Sunday, October 23, 2005

(Non-) Tort of the Week: Employment Lawyers are Entertaining

Last week, I took a day off from school and attended the state Bar Association's annual Labor and Employment Law CLE (Continuing Legal Education). I had to make excuses to my Contracts professor (who asked me if I'd been sick and then pronounced the CLE "a good excuse"), but it was worth it.

Mainly, what lawyers do at this kind of CLE is review the year's new case law. At the Labor and Employment Law CLE, this means a lot of time spent making fun of "Neanderthal managers." It was a defense attorney making that joke, a guy who's made his living since 1988 arguing FOR the employers of the Neanderthal managers. Evidently that makes one exhausted and cynical, and you just wish that people would stop being such fucking morons and behave like decent human beings, already.

Other interesting learnings from the CLE:
  • In news sure to gladden Mike's heart, the Ninth Circuit found, in Head v. Glacier Northwest Inc. 413 F.3d 1053, that reading is a major life activity under the ADA.
  • The Ninth Circuit used a "reasonable Arab" standard to find hostile environment when a supervisor refused to call the Plaintiff by his real name (Mamdouh) and instead insisted on calling him "Manny." When Mamdouh suggested that maybe the supervisor would have an easier time with his last name (Hakem), the supervisor started calling him "Hank." As a defense, the employer asserted that neither "Manny" nor "Hank" was actually a racial slur. In the words of the presenter, "The Ninth Circuit was not impressed by that argument" and found for the plaintiff.
  • In Tellis v. Alaska Airlines 414 F.3d 1045, the Ninth Circuit found that Alaska Airlines was justified in firing an employee who took FMLA leave to care for his pregnant wife, but instead took a four-day cross-country trip to pick up a new car, missing the birth entirely. The employee asserted that he did "care for" his wife by calling her on his cell phone during the trip. The court wasn't buying it.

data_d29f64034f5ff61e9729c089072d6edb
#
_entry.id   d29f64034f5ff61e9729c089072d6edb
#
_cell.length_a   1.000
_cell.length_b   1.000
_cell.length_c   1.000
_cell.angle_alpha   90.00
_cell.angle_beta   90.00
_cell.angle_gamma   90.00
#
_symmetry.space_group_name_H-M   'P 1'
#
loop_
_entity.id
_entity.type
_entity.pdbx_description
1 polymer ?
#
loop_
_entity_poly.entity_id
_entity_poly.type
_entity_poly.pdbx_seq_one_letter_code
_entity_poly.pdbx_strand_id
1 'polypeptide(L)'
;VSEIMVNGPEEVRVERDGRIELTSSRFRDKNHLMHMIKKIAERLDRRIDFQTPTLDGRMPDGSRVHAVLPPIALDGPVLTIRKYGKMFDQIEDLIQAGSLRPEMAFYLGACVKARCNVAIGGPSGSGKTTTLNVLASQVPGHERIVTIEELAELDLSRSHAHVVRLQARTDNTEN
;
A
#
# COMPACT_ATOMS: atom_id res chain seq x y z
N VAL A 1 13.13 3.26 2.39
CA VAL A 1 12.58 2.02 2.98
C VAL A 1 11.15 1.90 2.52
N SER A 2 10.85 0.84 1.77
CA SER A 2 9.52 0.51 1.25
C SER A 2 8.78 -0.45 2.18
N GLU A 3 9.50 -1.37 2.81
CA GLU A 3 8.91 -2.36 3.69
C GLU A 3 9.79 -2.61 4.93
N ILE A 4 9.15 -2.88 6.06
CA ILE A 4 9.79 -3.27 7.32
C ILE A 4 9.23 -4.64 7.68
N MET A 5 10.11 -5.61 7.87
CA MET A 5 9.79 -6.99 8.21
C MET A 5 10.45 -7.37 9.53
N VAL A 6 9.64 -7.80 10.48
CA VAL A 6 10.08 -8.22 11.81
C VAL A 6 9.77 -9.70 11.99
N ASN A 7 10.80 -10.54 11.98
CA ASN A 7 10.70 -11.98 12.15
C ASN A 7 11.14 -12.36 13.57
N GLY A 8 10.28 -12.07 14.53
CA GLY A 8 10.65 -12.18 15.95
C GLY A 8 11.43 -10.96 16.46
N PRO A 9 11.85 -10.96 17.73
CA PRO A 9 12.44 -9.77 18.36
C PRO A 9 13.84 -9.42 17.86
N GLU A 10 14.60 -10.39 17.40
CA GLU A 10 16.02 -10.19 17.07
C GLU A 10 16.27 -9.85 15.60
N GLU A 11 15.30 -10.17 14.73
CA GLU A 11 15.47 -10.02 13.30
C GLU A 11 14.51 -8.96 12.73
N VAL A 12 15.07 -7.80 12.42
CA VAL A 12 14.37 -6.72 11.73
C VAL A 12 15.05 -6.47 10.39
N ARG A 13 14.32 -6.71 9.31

• In Al-Safin v. Circuit City Stores, Inc., the Ninth Circuit cut to the chase and ruled that Circuit City is the weaselliest employer on the West Coast. OK, not really, but the court found YET AGAIN that Circuit City's arbitration agreement was "unconscionable * * * because (1) it required employees to forgo essential substantive and procedural rights, and (2) the clauses regarding coverage of claims, remedies, arbitration fees, cost-splitting, the statute of limitations, class actions, and modifications rendered the agreement excessively one-sided." There are about a billion Ninth Circuit cases invalidating Circuit City's odious employee arbitration clauses, but every time, Circuit City's attorneys turn around and draft another one. You just can't keep those guys down. I'm sure we can expect another Circuit City case sometime in 2007. Writers of future casebooks will refer to this period as "The Circuit City Era."

I think the best thing about the CLE was the extremely terse and witty briefs they gave us for all these cases. I want to find out who wrote the briefs for the Ninth Circuit cases and go worship at his/her feet.


At 5:30 PM, October 24, 2005, Blogger WordzGuy said...

>, that reading is a major life activity under the ADA.

As in, if I am rendered unable to read by the negligent practices of my employer, I am due workers' compensation? Or that it is the obligation of an employer, in keeping with the ADA, to post information in non-textual ways?

As for the first, I would surely not wish to be disabled in such a way as to make reading impossible. That would ... suck.

-- Mike

At 10:27 PM, October 24, 2005, Blogger ohplease said...

Hmm. The ADA is confusing. To count as disabled under the ADA, you have to be impaired in one or more "major life activities." But you also have to be able to do your job with reasonable accommodations. So if you were rendered unable to read (by any cause, work-related or no), but were somehow still able to do your job with some kind of reasonable accommodation (having someone read TO you? who knows...) I think your employer would have to give you the accommodation, rather than laying you off.

But the editor who can't read--that's kind of boggling. I think in that case the employer would argue that there was no reasonable accommodation.


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